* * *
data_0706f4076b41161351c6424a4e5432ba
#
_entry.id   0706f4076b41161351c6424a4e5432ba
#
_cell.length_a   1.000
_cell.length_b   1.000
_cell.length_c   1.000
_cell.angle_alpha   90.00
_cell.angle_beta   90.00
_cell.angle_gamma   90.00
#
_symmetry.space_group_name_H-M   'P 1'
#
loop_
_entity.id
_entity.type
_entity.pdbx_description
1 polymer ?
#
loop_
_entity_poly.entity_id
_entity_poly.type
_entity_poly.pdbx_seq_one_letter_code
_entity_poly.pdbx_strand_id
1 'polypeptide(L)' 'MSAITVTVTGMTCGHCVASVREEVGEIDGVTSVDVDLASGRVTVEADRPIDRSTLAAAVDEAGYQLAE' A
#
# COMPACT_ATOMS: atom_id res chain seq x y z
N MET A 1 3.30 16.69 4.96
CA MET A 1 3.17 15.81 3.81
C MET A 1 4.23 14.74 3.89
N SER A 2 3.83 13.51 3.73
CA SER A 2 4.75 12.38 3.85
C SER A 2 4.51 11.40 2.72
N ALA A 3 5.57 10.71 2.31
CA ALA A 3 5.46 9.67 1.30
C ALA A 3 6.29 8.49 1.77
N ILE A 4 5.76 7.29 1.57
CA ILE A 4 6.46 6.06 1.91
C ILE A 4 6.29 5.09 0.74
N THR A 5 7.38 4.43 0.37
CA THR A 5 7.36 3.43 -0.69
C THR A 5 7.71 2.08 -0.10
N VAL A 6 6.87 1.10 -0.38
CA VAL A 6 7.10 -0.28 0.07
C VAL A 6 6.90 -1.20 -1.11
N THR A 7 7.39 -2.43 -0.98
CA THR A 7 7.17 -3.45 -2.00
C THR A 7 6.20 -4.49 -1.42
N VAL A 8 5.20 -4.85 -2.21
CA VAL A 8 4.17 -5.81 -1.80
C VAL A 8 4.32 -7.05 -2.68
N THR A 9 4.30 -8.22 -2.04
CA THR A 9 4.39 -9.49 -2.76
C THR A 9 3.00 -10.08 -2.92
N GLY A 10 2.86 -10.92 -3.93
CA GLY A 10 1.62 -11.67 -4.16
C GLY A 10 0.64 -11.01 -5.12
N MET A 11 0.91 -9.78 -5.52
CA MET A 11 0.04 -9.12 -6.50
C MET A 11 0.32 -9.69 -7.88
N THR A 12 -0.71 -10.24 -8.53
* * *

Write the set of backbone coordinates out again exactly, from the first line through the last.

data_0706f4076b41161351c6424a4e5432ba
#
_entry.id   0706f4076b41161351c6424a4e5432ba
#
_cell.length_a   1.000
_cell.length_b   1.000
_cell.length_c   1.000
_cell.angle_alpha   90.00
_cell.angle_beta   90.00
_cell.angle_gamma   90.00
#
_symmetry.space_group_name_H-M   'P 1'
#
loop_
_entity.id
_entity.type
_entity.pdbx_description
1 polymer ?
#
loop_
_entity_poly.entity_id
_entity_poly.type
_entity_poly.pdbx_seq_one_letter_code
_entity_poly.pdbx_strand_id
1 'polypeptide(L)' 'MSAITVTVTGMTCGHCVASVREEVGEIDGVTSVDVDLASGRVTVEADRPIDRSTLAAAVDEAGYQLAE' A
#
# COMPACT_ATOMS: atom_id res chain seq x y z
N MET A 1 3.30 16.69 4.96
CA MET A 1 3.17 15.81 3.81
C MET A 1 4.23 14.74 3.89
N SER A 2 3.83 13.51 3.73
CA SER A 2 4.75 12.38 3.85
C SER A 2 4.51 11.40 2.72
N ALA A 3 5.57 10.71 2.31
CA ALA A 3 5.46 9.67 1.30
C ALA A 3 6.29 8.49 1.77
N ILE A 4 5.76 7.29 1.57
CA ILE A 4 6.46 6.06 1.91
C ILE A 4 6.29 5.09 0.74
N THR A 5 7.38 4.43 0.37
CA THR A 5 7.36 3.43 -0.69
C THR A 5 7.71 2.08 -0.10
N VAL A 6 6.87 1.10 -0.38
CA VAL A 6 7.10 -0.28 0.07
C VAL A 6 6.90 -1.20 -1.11
N THR A 7 7.39 -2.43 -0.98
CA THR A 7 7.17 -3.45 -2.00
C THR A 7 6.20 -4.49 -1.42
N VAL A 8 5.20 -4.85 -2.21
CA VAL A 8 4.17 -5.81 -1.80
C VAL A 8 4.32 -7.05 -2.68
N THR A 9 4.30 -8.22 -2.04
CA THR A 9 4.39 -9.49 -2.76
C THR A 9 3.00 -10.08 -2.92
N GLY A 10 2.86 -10.92 -3.93
CA GLY A 10 1.62 -11.67 -4.16
C GLY A 10 0.64 -11.01 -5.12
N MET A 11 0.91 -9.78 -5.52
CA MET A 11 0.04 -9.12 -6.50
C MET A 11 0.32 -9.69 -7.88
N THR A 12 -0.71 -10.24 -8.53